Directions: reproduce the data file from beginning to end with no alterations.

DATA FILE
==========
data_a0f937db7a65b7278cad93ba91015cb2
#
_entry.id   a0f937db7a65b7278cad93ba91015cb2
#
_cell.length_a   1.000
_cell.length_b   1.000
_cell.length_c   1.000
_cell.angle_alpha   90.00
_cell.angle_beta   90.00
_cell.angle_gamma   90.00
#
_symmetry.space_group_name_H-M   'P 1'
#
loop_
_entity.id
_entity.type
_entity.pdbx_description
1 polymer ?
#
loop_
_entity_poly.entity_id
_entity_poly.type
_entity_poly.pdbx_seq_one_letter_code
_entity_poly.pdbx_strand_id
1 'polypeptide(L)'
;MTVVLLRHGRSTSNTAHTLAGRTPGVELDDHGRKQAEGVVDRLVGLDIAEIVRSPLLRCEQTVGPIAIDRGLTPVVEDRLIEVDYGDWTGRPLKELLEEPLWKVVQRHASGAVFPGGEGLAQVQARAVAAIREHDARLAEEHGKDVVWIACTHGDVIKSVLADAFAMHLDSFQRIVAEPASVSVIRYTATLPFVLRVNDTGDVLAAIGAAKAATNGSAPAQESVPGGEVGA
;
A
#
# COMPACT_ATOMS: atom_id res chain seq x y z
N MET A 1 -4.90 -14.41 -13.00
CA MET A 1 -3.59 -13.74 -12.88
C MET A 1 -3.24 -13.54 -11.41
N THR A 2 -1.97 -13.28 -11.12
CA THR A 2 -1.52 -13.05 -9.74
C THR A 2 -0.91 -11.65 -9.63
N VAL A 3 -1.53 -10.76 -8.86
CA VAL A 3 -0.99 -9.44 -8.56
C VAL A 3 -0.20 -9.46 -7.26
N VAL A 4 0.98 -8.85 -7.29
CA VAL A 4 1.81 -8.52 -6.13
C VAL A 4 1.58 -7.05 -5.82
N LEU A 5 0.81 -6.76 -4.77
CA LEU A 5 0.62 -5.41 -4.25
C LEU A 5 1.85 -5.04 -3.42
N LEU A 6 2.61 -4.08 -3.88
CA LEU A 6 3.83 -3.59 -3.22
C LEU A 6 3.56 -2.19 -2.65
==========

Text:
data_a0f937db7a65b7278cad93ba91015cb2
#
_entry.id   a0f937db7a65b7278cad93ba91015cb2
#
_cell.length_a   1.000
_cell.length_b   1.000
_cell.length_c   1.000
_cell.angle_alpha   90.00
_cell.angle_beta   90.00
_cell.angle_gamma   90.00
#
_symmetry.space_group_name_H-M   'P 1'
#
loop_
_entity.id
_entity.type
_entity.pdbx_description
1 polymer ?
#
loop_
_entity_poly.entity_id
_entity_poly.type
_entity_poly.pdbx_seq_one_letter_code
_entity_poly.pdbx_strand_id
1 'polypeptide(L)'
;MTVVLLRHGRSTSNTAHTLAGRTPGVELDDHGRKQAEGVVDRLVGLDIAEIVRSPLLRCEQTVGPIAIDRGLTPVVEDRLIEVDYGDWTGRPLKELLEEPLWKVVQRHASGAVFPGGEGLAQVQARAVAAIREHDARLAEEHGKDVVWIACTHGDVIKSVLADAFAMHLDSFQRIVAEPASVSVIRYTATLPFVLRVNDTGDVLAAIGAAKAATNGSAPAQESVPGGEVGA
;
A
#
# COMPACT_ATOMS: atom_id res chain seq x y z
N MET A 1 -4.90 -14.41 -13.00
CA MET A 1 -3.59 -13.74 -12.88
C MET A 1 -3.24 -13.54 -11.41
N THR A 2 -1.97 -13.28 -11.12
CA THR A 2 -1.52 -13.05 -9.74
C THR A 2 -0.91 -11.65 -9.63
N VAL A 3 -1.53 -10.76 -8.86
CA VAL A 3 -0.99 -9.44 -8.56
C VAL A 3 -0.20 -9.46 -7.26
N VAL A 4 0.98 -8.85 -7.29
CA VAL A 4 1.81 -8.52 -6.13
C VAL A 4 1.58 -7.05 -5.82
N LEU A 5 0.81 -6.76 -4.77
CA LEU A 5 0.62 -5.41 -4.25
C LEU A 5 1.85 -5.04 -3.42
N LEU A 6 2.61 -4.08 -3.88
CA LEU A 6 3.83 -3.59 -3.22
C LEU A 6 3.56 -2.19 -2.65